Section 411(a) of the Copyright Act generally requires copyright registration, or a refusal of registration, before a copyright action may be filed. This has led to a variety of decisions from the Circuit and District Courts interpreting the meaning of “registration.” It has even led to an intriguing gloss from the Supreme Court, Reed Elsevier, Inc., v. Muchnick, 559 U.S. 154 (2010), holding that Section 411(a) is not a jurisdictional requirement but merely a precondition. The Circuit Courts are now split into three groups, namely, “registration” (registration means what is says…a certificate or refusal in hand), “application” (all elements necessary for registration – an application, deposit copy and fee filed in the Copyright Office) and undecided. None of these positions can easily be harmonized potentially leading to inconsistent results and forum shopping.

This leads us to ask the most obvious question: WHY? … are seemingly so many willing to spend so much time, effort and money to litigate the most preliminary of copyright questions?

The most recent Circuit to weigh in on this issue, the Eleventh Circuit, in Fourth Estate Public Benefit Corporation v. LLC, No. 16-13726 (11th Cir. 2017), finds itself joining the “registration” group, dealing, as it must, with facts and issues presented by the parties before it, but without resolving the “Why.”

Fourth Estate Public Benefit Corporation (“Fourth Estate”), a news organization, granted a license to to broadcast Fourth Estate’s news articles on’s website. When the license terminated, continued to disseminate the articles. So, while Fourth Estate’s copyright application for the articles was pending in the Copyright Office, but before issuance or refusal, it filed a copyright action. Citing Section 411(a) of the Copyright Act, the Eleventh Circuit affirmed the District Court’s dismissal holding that Fourth Estate failed to meet the registration precondition for suit.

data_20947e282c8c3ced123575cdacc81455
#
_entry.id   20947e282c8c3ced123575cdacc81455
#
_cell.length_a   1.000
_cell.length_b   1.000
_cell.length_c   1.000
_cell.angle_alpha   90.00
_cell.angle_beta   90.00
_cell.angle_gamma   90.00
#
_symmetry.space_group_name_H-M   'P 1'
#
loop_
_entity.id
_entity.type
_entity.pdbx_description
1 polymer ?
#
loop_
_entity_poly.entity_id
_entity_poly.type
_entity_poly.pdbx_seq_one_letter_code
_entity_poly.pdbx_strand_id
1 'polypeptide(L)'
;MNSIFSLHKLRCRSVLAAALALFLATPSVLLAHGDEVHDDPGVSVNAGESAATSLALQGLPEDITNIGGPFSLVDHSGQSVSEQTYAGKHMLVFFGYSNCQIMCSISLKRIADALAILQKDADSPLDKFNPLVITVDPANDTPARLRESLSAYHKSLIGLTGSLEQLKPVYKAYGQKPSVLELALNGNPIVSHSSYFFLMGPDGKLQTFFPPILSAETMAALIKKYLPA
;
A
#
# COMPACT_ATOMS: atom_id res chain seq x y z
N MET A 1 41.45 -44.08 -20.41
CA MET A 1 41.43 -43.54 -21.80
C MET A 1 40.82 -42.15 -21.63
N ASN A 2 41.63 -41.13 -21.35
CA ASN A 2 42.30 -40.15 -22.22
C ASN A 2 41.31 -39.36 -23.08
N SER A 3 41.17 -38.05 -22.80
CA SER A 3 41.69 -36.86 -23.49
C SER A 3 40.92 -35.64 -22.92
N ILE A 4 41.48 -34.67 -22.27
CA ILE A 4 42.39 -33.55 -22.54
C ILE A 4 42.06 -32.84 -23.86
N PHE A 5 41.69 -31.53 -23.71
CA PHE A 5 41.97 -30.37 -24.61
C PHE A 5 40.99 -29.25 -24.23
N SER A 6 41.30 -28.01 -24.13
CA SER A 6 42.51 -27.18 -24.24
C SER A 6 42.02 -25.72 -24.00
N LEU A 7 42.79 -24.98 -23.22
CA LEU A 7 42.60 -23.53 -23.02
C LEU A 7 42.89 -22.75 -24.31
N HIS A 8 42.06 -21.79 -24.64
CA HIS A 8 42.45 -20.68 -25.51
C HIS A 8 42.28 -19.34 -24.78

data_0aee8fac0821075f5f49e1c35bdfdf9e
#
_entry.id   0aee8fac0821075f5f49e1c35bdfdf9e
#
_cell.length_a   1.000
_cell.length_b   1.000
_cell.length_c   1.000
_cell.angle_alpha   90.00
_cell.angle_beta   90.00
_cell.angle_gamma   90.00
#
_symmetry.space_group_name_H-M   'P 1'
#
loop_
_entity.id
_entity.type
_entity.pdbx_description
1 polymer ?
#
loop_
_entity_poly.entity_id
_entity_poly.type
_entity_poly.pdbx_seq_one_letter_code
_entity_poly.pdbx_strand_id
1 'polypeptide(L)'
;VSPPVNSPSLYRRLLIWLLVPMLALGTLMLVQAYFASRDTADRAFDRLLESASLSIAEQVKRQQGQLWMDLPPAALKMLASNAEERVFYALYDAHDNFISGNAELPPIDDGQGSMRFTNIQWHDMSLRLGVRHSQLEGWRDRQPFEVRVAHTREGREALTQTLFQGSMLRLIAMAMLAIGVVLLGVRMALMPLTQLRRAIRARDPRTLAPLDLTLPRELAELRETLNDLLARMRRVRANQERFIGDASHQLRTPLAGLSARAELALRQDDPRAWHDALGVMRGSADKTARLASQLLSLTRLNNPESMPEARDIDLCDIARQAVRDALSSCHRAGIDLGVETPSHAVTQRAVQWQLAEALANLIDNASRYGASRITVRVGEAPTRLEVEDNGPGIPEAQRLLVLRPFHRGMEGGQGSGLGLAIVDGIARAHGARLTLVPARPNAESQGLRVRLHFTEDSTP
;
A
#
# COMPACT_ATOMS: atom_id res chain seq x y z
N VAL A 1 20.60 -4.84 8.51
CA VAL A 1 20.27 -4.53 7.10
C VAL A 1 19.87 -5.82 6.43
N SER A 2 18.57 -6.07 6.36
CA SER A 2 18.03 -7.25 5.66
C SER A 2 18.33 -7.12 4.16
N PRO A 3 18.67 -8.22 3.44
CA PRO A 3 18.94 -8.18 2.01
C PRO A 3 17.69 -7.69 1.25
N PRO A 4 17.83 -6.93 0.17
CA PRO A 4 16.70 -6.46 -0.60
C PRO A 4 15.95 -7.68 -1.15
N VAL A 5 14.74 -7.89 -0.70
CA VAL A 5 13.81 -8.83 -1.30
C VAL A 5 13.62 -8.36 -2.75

Fourth Estate unsuccessfully argued that Section 411(a) has more than one plausible meaning – the proper one being that “registration” is completed after filing the application. If Fourth Estate’s case was initiated in another Circuit, this argument may have been successful. Courts generally understand that registration is a precondition to filing suit for copyright infringement. But, as mentioned, they do not agree on when “registration” occurs.

The Copyright Act defines registration unhelpfully as “a registration of a claim in the original or the renewed and extended term of copyright.” 17 U.S.C. § 101. Section 410(d) adds to the confusion by providing, “[t]he effective date of copyright registration is the day on which an application, deposit, and fee, which are later determined by the Register of Copyright or by a court of competent jurisdiction to be acceptable for registration, have all been received in the Copyright Office.” Nowhere, however, does the Act define when, as required by Section 411, “a copyright registration has been made . . . .” Therefore, Circuit courts have reasoned that either “registration” means registration, or alternatively, when the requirements for eventual registration have been made by filing the application.